LOS ANGELES -- The Dodgers blew a lead in the eighth. They made a seemingly deadly defensive gaffe in the 13th. They watched the first of Player Page for Max Muncy's would-be walk-off winners hook just right of the right-field foul pole in the 15th. But they somehow survived the wildest game of this postseason -- indeed, the longest game in postseason history -- and have salvaged their stake in this World Series.
Muncy connected on Nathan Eovaldi's 97th pitch of relief to swat an 18th-inning solo shot that gave the Dodgers an exhilarating-but-exhausting 3-2 victory over the Red Sox in Game 3 early Saturday morning. That cut their deficit down to 2-1 in a best-of-seven set that has suddenly shifted from one-sided to simply scintillating, with Boston's pitching plan torn to shreds and Los Angeles riding the kind of out-of-body energy that can only come from surviving a near-death experience.
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"You know, it's big time," Muncy said. "This was a gut-wrenching game for both sides. This is one of those games that whoever came out on top is going to have a lot of momentum going into [Saturday night]. This was an extremely long game, 18 innings. A lot of pitchers were used. Every position player was used. Injuries on both sides. Their guys are banged up, our guys are banged up. It's one of those things when you're able to come out on top from a game like this, you have to feel it gives you a little momentum going to the next one."
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No team has ever come back from a 3-0 hole in a World Series. That's the daunting definition the Dodgers faced if they would have lost this game. They won it -- seven hours, 20 minutes and 561 pitches after it began -- because Muncy, one of the surprise stars of this 2018 season, came through in the midnight hour, tying the Astros' Chris Burke (18th inning, Game 4, 2005 National League Division Series) for the latest walk-off hit in postseason history.
That, specifically, is how L.A. won this wild one.
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As for everything leading up to that moment? Well, it's complicated, of course.
The Dodgers got seven scoreless innings from rookie Walker Buehler, whose back-against-the-wall brilliance was reminiscent of rookie Fernando Valenzuela's Series-saving gem in Game 3 against the Yankees in 1981, and Los Angeles got an early solo homer from Joc Pederson off Rick Porcello. The Dodgers were four outs away from victory in the eighth, when Jackie Bradley Jr. continued the two-out artistry that has defined his October by connecting on a Kenley Jansen cutter for the solo shot that tied it up at 1.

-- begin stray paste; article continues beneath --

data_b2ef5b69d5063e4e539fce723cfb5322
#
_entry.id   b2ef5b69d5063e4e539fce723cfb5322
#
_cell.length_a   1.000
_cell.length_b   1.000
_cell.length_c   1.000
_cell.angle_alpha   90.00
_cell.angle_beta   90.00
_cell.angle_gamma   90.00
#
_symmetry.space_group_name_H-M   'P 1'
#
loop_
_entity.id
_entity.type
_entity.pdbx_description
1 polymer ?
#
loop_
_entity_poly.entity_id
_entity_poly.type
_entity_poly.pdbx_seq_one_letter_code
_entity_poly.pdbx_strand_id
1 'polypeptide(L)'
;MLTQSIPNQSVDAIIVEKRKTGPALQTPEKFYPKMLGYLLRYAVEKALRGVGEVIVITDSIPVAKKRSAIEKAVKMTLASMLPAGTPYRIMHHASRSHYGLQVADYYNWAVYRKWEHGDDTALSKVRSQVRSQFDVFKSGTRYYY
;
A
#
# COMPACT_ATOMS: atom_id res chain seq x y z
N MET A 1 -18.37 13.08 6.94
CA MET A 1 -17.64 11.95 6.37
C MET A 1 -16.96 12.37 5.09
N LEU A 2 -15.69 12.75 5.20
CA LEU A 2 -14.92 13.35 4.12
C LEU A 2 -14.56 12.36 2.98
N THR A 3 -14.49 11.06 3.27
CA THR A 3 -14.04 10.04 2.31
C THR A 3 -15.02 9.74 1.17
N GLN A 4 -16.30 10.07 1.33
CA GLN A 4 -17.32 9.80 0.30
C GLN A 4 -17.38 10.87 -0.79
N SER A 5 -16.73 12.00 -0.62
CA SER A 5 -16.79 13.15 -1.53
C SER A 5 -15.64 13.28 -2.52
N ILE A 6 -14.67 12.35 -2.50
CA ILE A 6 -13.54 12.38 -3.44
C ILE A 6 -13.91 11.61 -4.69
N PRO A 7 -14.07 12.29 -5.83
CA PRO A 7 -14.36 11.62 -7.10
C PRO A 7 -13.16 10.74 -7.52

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"It felt great," Bradley said of his blast. "Put us back in the game. As you can see, runs were at a premium tonight."
It remained tied into the 10th, when the Red Sox put runners on the corners with one out against Pedro Baez. But pinch-hitter Eduardo Nunez's fly ball to center set up Cody Bellinger's catch-and-throw that nabbed advancing pinch-runner Ian Kinsler well in front of home plate, with a perfect stretching tag applied by catcher Austin Barnes.
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On the game crept, deeper into extras. Boston manager Alex Cora maintained his October strategy of going all-in every night. He had already called on Game 2 starter David Price in the ninth by the time he summoned Eovaldi -- the guy who had already pitched in Games 1 and 2 and was scheduled to start Game 4 on Saturday night.
"He got up [to warm up] a few times," said Cora, "and that's when I decided, 'Well, if he warmed up twice, we should just let him go, because he's not going to start tomorrow.' And we just kept going."
That they did. There was no way of knowing Eovaldi's 1-2-3 12th would merely be the start of a marathon outing that would last longer than Porcello's. At the time, it merely put the Red Sox in position for what looked to be a lucky 13th.
• Many wild events in 13th inning of Game 3
Brock Holt drew a leadoff walk against Scott Alexander and swiped second. During Holt's stolen-base attempt, the ball bounced in front of Barnes, who knocked the batter, Nunez, to the ground in pursuit of the ball. A gimpy Nunez stayed in the game and sent a chopper to the right-hand side. Both Alexander and first baseman Muncy converged at the ball, leaving nobody covering first base. And when Alexander's toss to streaking second baseman Enrique Hernandez went out of Hernandez's reach, the throwing error allowed Holt to dash home to give Boston a 2-1 edge.
But the bottom of the 13th was even crazier. Facing Eovaldi, Muncy barely managed to check his swing on a full-count pitch to draw ball four. Manny Machado flied out and Bellinger popped up to the left-hand side. Nunez stormed to his right to chase down the ball and caught it in foul territory just before tumbling over the wall. Muncy advanced on the play, because, as stated within Rule 5.06, "If a fielder, after having made a legal catch, should step or fall into any out-of-play area, the ball is dead and each runner shall advance one base, without liability to be put out, from his last legally touched base at the time the fielder entered such out-of-play area."